Win-win: Kids Stay Safe and Get Outdoors

Child care centres continue to benefit families As the proverb says, it takes a village to raise a child. But when COVID-19 shut down most services in BC in March 2020, all villages were challenged to…

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Child care centres continue to benefit families

As the proverb says, it takes a village to raise a child. But when COVID-19 shut down most services in BC in March 2020, all villages were challenged to creatively adapt. This includes their licensed child care providers, which reopened to serve families once they found new ways to safely interact with children in modified environments.

Kaslo’s only licensed child care provider was already on spring break when it decided to remain temporarily closed. “It was hard to accept that we wouldn’t be providing care for our families and their children,” recalls Heike Reeg-Smith, Lead Educator/Manager at Periwinkle Children’s Centre. “But I felt that it was the right thing to do at first, because we weren’t sure what was going to happen—nobody was.”

To adjust to the new requirements set by the provincial government during the pandemic, Periwinkle was among 87 child care providers in the Basin to receive financial support from the Trust. Funding helped these centres retain staff, renovate physical spaces, adapt service delivery methods and purchase technology to respond to the new COVID-19 protocols.

With support from the Trust and other funding sources, in May Periwinkle was able to accept the children of essential workers, aged 2.5 to five. Since then, the centre has gradually increased enrolment to eight kids; this is down from its usual 12 licensed spots to ensure compliance with public health requirements.

Another recipient, Golden Bear Child Care Centre in Rossland, gradually opened in June, when the province announced that schools would reopen to children on a part-time basis. Support from the Trust aided in bridging the revenue gap during such fluctuating times, helping to keep staff in place until the centre could progress to full capacity in early fall.

“We put the funds toward payroll to keep all 10 staff members employed,” says Director Laura Nutini. “Our staff is wonderful—they, like the kids, are the heartbeat of the centre. We wanted to ensure that when we were ready to reopen, we had trusted, trained personnel to deliver programming.”

This is a common theme for many Basin child care providers, which are often faced with the significant challenge of recruiting and retaining qualified staff.

Once they reopened, Golden Bear moved the children’s cubbies to better maintain physical distancing. In addition to adopting provincial and WorkSafeBC standards, both centres also implemented their own best practices.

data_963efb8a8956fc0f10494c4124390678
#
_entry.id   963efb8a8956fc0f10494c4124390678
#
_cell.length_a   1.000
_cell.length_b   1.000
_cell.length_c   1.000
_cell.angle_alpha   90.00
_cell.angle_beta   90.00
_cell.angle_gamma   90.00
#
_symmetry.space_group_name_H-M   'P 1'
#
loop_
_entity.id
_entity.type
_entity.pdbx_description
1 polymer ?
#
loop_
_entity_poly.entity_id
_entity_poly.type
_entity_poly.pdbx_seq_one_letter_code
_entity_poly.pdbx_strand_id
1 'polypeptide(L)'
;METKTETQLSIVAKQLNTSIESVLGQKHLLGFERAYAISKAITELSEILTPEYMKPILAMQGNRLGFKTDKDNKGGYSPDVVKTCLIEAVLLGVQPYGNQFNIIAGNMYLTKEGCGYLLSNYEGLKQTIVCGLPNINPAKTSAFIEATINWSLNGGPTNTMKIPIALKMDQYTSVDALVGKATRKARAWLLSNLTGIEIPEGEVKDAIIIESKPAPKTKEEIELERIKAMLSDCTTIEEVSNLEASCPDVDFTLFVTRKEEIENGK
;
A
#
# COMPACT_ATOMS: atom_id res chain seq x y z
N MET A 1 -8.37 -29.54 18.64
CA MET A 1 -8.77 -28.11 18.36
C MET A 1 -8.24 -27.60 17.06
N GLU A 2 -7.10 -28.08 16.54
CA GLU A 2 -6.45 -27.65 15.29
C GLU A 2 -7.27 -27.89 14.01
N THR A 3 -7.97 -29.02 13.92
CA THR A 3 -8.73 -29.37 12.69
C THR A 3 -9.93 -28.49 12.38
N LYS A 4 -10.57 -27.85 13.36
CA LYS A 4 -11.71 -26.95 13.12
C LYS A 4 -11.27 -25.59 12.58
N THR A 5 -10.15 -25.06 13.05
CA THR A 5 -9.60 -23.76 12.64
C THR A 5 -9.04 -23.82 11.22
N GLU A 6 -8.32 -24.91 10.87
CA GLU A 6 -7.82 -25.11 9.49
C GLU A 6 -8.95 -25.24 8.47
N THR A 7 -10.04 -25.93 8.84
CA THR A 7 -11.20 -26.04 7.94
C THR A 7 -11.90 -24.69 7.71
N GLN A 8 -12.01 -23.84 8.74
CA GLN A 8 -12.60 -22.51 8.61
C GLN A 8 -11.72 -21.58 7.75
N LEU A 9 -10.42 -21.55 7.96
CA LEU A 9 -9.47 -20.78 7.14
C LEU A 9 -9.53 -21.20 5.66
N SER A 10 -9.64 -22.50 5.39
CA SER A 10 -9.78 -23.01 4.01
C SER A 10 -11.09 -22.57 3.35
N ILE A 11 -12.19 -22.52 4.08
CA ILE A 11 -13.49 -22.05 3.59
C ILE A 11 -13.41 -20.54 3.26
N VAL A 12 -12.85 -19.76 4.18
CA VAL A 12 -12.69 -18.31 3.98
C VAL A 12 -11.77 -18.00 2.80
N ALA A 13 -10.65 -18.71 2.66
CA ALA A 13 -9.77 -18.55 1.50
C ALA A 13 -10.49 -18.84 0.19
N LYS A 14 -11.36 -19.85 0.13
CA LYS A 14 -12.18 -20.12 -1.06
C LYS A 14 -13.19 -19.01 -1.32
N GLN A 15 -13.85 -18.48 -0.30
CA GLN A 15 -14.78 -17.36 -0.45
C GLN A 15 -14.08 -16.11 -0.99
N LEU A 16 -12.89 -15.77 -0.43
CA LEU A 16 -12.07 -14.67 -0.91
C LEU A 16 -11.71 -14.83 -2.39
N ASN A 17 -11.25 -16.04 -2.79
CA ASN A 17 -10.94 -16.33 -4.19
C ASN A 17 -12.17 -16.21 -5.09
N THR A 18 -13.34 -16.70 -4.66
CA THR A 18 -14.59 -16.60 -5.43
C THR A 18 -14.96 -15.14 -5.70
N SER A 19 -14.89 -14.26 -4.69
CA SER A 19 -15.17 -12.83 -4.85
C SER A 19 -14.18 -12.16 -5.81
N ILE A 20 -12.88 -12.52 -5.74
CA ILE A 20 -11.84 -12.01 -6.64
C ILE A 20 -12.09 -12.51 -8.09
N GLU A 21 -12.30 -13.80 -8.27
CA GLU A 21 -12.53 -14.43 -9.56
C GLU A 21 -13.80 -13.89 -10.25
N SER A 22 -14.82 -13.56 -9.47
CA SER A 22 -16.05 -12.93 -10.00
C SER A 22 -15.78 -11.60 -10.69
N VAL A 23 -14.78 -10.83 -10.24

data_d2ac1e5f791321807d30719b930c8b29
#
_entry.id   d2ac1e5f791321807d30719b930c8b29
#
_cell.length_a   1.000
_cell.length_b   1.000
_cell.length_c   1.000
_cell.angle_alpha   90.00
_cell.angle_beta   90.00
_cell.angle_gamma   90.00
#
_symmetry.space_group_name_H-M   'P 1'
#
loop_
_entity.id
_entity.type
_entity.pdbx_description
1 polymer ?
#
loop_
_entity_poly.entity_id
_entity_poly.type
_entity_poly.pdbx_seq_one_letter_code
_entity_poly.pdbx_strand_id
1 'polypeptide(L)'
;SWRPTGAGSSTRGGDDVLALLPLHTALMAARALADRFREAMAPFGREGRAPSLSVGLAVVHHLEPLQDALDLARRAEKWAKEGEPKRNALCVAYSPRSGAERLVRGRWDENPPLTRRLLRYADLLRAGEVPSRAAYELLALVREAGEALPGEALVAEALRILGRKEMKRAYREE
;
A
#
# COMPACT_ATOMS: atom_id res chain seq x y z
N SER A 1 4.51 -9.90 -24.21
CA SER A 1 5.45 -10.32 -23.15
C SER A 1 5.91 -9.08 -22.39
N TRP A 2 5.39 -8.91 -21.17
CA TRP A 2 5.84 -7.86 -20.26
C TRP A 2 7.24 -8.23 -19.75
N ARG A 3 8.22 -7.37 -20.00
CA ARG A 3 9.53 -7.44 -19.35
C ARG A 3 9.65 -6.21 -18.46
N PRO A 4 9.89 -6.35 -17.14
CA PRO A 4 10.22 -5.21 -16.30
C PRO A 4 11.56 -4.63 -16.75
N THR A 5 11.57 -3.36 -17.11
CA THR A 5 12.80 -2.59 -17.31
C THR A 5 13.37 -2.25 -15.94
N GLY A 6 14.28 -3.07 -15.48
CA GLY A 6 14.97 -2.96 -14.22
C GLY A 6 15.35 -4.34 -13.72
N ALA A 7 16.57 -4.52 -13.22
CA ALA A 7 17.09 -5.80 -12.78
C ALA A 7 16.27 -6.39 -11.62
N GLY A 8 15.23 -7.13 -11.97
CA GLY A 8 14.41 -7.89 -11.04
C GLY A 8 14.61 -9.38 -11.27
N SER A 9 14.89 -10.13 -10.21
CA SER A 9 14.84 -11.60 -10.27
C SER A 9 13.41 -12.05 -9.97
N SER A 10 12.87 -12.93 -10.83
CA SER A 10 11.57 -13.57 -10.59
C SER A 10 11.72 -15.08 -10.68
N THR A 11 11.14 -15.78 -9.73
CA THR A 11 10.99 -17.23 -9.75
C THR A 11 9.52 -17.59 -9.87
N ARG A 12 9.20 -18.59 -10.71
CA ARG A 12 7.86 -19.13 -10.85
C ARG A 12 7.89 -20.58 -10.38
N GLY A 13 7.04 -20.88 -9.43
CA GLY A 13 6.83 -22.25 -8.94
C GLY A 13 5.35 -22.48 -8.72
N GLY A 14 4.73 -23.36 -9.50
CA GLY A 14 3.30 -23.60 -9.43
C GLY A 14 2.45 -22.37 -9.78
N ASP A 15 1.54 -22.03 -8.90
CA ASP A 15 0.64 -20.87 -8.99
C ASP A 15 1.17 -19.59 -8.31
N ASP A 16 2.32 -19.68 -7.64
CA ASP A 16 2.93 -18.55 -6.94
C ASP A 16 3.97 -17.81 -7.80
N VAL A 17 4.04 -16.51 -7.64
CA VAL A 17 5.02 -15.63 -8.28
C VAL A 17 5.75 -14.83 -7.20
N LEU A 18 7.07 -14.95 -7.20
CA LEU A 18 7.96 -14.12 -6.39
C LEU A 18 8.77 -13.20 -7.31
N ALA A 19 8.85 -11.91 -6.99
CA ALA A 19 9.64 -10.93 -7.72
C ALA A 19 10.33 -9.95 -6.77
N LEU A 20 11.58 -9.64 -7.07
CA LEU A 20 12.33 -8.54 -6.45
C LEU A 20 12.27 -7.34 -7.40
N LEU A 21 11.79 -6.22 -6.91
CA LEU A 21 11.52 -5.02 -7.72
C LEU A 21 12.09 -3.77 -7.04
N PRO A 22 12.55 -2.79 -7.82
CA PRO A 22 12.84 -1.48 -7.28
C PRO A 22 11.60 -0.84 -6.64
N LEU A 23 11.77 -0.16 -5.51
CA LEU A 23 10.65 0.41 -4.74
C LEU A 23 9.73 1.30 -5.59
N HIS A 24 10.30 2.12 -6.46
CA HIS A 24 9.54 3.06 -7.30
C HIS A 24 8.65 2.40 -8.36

“We were able to hire an extra staff person to help keep up with sanitizing and care, even though enrolment was reduced for safety purposes,” says Periwinkle’s Reeg-Smith, who confirms that finding qualified staff remains the greatest challenge for the centre.

Periwinkle reorganized its learning space to spread children out at tables, and the children head outdoors for most of the day, which helps ensure physical distancing. The centre also purchased a new first aid kit, an infrared thermometer to check temperatures and a large hiking pack for outdoor excursions through Kaslo neighbourhoods and trails.

“Moving the program outside really took a lot of the stress away because the children could move more freely,” explains Reeg-Smith. “There were no toys to be sanitized and tracked—that was all eliminated by simply getting outside.”

Golden Bear used similar tactics, also dividing children into pods and assigning each to one primary care person.

“Our families have been very supportive,” Nutini says. “The children are doing really well; they’re growing and thriving in the centre while still maintaining social distancing and subscribing to health and safety measures. I wouldn’t want to be anywhere else.”

Early childhood education is key in developing the self-confidence and the social and problem-solving skills necessary for kids to become independent thinkers. In rural, less populous Basin communities with fewer resources to draw from, caregivers are especially crucial facilitators, providing support and opportunities to challenge and engage children.

“For me, it’s been a real discovery,” says Reeg-Smith. “The children’s social interactions have grown so beautifully through learning a new way of being together. Because they don’t gather as one large group, there is a wonderful social ebb and flow; it’s really quite special.”

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